Financial markets populated by human traders often exhibit so-called "market impact", where the prices quoted by traders move in the direction of anticipated change, before any transaction has taken place, as an immediate reaction to the arrival of a large (i.e., "block") buy or sell order in the market: traders in the market know that a block buy order is likely to push the price up, and that a block sell order is likely to push the price down, and so they immediately adjust their quote-prices accordingly. In most major financial markets nowadays very many of the participants are "robot traders", autonomous adaptive software agents, rather than humans. This paper addresses the question of how to give such trader-agents a reliable anticipatory sensitivity to block orders, such that markets populated entirely by robot traders also show market-impact effects. This is desirable because impact-sensitive trader-agents will get a better price for their transactions when block orders arrive, and because such traders can also be used for more accurate simulation models of real-world financial markets. In a 2019 publication Church & Cliff presented initial results from a simple deterministic robot trader, called ISHV, which was the first such trader-agent to exhibit this market impact effect. ISHV does this via monitoring a metric of imbalance between supply and demand in the market. The novel contributions of our paper are: (a) we critique the methods used by Church & Cliff, revealing them to be weak, and argue that a more robust measure of imbalance is required; (b) we argue for the use of multi-level order-flow imbalance (MLOFI: Xu et al., 2019) as a better basis for imbalance-sensitive robot trader-agents; and (c) we demonstrate the use of the more robust MLOFI measure in extending ISHV, and also the well-known AA and ZIP trading-agent algorithms (which have both been previously shown to consistently outperform human traders). Our results demonstrate that the new imbalance-sensitive trader-agents introduced in this paper do exhibit market impact effects, and hence are better-suited to operating in markets where impact is a factor of concern or interest, but do not suffer the weaknesses of the methods used by Church & Cliff. We have made the source-code for our work reported here freely available on GitHub.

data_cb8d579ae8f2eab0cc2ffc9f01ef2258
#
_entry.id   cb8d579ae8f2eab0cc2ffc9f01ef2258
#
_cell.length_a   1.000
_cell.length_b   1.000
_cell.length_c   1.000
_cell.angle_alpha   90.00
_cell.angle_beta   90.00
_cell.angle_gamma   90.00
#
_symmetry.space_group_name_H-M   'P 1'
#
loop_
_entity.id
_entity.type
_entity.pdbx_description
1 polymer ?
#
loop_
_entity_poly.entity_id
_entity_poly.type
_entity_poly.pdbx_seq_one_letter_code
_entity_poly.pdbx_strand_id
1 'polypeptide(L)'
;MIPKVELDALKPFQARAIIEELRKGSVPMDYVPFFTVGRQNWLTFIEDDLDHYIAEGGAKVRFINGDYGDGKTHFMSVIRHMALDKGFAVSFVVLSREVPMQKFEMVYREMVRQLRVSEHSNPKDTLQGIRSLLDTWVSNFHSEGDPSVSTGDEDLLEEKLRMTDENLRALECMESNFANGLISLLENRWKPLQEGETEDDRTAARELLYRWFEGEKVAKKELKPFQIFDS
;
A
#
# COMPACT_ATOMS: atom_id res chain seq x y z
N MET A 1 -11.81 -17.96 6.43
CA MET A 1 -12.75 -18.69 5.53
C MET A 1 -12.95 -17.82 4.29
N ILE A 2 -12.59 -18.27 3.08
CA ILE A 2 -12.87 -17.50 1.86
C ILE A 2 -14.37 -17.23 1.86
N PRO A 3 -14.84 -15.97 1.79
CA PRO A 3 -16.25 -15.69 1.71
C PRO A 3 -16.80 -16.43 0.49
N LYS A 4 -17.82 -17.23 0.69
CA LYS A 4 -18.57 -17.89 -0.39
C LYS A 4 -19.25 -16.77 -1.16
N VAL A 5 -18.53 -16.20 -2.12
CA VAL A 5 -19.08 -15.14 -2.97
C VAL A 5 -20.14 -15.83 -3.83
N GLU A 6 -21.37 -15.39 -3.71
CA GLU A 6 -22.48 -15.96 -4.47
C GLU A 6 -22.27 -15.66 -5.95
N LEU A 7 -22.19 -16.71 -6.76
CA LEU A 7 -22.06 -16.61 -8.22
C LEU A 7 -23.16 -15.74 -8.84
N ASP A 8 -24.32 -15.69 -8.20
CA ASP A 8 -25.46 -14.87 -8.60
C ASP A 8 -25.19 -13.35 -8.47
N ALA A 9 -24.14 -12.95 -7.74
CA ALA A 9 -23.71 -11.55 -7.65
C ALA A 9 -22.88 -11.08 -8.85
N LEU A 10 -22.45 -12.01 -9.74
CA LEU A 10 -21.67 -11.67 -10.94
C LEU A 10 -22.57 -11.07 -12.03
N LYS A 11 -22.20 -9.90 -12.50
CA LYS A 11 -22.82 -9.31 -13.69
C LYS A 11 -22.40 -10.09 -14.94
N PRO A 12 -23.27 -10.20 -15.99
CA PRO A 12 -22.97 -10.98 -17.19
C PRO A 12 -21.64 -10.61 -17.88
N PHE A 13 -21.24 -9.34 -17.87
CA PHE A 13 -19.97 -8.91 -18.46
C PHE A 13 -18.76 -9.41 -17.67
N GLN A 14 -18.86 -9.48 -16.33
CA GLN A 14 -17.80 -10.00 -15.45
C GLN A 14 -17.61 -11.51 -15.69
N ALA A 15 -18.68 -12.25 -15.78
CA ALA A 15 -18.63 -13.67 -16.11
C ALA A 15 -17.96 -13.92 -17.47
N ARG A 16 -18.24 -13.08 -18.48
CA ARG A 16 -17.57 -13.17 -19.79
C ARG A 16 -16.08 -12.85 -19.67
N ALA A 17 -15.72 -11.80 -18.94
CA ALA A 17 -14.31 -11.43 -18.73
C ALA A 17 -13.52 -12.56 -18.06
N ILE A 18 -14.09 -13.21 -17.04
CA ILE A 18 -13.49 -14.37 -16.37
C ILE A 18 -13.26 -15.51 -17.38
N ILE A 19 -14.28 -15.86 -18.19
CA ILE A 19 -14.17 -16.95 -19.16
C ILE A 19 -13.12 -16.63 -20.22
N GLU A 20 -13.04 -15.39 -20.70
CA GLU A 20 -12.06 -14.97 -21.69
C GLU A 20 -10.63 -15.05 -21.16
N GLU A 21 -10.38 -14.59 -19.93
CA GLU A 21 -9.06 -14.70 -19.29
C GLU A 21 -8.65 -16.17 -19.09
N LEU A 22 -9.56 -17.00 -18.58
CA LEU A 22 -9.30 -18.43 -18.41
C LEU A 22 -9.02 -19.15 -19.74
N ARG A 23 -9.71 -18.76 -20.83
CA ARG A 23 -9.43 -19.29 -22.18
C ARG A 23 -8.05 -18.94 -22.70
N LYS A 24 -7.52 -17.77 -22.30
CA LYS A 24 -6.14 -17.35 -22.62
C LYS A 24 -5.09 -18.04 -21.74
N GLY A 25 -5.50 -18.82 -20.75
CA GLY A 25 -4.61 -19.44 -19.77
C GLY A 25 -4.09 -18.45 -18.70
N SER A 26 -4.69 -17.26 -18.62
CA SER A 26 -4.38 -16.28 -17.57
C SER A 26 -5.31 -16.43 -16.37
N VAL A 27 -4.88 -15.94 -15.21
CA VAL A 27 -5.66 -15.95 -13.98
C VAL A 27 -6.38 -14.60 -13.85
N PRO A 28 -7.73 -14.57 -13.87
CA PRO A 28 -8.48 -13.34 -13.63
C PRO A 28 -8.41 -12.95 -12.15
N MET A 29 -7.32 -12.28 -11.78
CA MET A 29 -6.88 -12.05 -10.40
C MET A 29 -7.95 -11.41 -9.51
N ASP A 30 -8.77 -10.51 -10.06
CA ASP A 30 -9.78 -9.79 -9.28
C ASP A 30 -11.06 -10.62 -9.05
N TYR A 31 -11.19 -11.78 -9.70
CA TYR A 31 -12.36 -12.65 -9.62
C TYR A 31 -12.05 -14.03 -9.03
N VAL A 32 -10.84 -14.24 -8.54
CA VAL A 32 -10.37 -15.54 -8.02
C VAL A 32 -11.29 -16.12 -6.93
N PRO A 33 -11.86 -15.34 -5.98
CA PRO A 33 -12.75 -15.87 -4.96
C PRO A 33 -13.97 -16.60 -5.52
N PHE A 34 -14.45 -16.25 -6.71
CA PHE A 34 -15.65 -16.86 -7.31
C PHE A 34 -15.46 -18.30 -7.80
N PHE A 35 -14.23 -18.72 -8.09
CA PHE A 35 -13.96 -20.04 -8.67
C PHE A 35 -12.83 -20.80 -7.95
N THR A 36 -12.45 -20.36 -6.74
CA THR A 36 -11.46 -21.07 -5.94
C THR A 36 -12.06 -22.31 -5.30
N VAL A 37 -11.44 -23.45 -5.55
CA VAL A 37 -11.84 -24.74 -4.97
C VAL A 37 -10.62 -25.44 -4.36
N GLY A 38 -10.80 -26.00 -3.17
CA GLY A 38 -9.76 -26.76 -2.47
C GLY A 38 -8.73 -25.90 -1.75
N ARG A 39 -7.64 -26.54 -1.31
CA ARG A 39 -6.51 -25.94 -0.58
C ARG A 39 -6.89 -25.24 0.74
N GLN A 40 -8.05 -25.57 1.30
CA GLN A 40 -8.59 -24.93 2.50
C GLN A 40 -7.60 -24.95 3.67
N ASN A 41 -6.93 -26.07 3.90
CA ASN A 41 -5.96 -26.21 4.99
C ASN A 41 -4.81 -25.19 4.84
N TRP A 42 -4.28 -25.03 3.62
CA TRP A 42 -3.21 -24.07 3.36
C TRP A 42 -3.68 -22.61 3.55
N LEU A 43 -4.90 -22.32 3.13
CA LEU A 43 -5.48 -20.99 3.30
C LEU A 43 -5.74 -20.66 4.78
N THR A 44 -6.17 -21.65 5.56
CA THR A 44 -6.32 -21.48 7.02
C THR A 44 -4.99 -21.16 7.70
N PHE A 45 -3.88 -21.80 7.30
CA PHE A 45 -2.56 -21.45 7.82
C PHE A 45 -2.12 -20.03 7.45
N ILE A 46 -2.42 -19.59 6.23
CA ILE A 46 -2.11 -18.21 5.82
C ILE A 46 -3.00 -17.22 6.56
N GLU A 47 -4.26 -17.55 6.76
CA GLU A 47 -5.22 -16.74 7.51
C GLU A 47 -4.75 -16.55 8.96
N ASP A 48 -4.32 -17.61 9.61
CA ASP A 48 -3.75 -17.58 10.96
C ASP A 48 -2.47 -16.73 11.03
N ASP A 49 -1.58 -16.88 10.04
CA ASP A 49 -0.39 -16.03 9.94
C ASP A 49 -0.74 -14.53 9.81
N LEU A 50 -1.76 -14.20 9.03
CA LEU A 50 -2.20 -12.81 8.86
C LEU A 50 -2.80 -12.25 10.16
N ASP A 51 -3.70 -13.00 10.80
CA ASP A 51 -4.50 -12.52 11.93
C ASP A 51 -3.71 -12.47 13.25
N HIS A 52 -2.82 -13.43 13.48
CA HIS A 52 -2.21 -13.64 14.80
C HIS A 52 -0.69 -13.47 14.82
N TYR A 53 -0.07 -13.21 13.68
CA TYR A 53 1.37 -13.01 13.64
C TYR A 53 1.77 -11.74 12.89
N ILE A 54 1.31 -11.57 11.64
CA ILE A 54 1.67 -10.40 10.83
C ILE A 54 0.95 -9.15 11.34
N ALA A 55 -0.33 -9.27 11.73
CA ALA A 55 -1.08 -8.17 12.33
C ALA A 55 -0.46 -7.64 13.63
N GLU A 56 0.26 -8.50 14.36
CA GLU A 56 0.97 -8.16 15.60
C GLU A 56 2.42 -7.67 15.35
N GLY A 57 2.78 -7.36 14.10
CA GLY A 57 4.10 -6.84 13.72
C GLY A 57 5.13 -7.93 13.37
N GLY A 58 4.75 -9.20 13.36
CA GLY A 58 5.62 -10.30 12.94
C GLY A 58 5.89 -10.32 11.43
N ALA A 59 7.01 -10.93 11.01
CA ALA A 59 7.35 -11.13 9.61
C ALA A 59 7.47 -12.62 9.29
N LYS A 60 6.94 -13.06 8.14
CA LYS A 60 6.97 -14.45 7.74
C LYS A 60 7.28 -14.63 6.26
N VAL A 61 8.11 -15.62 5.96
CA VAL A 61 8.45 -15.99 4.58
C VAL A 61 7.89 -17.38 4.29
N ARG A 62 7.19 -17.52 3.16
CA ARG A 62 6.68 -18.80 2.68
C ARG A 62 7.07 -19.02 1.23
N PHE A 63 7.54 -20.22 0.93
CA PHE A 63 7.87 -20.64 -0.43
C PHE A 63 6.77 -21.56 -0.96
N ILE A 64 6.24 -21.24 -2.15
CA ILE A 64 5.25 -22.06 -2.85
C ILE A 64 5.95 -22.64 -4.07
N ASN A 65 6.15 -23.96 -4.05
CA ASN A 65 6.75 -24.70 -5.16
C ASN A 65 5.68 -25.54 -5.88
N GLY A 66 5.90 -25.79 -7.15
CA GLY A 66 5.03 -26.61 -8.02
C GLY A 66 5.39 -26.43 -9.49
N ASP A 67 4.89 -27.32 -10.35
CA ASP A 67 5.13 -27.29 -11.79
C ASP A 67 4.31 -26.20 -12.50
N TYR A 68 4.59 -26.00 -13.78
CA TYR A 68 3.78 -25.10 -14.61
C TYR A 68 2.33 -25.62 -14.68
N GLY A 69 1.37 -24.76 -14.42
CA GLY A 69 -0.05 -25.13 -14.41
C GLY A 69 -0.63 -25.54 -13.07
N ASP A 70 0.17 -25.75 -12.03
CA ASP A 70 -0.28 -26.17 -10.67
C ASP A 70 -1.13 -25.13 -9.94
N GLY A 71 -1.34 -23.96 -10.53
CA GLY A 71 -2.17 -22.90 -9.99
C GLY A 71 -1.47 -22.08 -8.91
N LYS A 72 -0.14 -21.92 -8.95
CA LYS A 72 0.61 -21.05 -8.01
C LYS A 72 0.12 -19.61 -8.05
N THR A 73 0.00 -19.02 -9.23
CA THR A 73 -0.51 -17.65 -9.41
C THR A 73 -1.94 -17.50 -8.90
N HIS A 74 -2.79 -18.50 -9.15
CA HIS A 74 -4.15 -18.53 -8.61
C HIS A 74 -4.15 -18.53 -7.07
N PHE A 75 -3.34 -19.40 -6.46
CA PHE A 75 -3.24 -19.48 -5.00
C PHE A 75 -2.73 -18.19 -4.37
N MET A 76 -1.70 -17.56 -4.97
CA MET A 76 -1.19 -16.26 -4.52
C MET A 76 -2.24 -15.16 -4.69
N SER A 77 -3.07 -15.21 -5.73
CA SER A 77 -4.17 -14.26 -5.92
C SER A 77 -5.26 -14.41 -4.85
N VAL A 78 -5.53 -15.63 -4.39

|Title of host publication||Proceedings of the 13th International Conference on Agents and Artificial Intelligence (ICAART2021)|
|Publication status||Accepted/In press - 18 Dec 2020|
- Market Impact
- Multi-Agent Systems
- Financial Markets
- Adaptive Trader Agents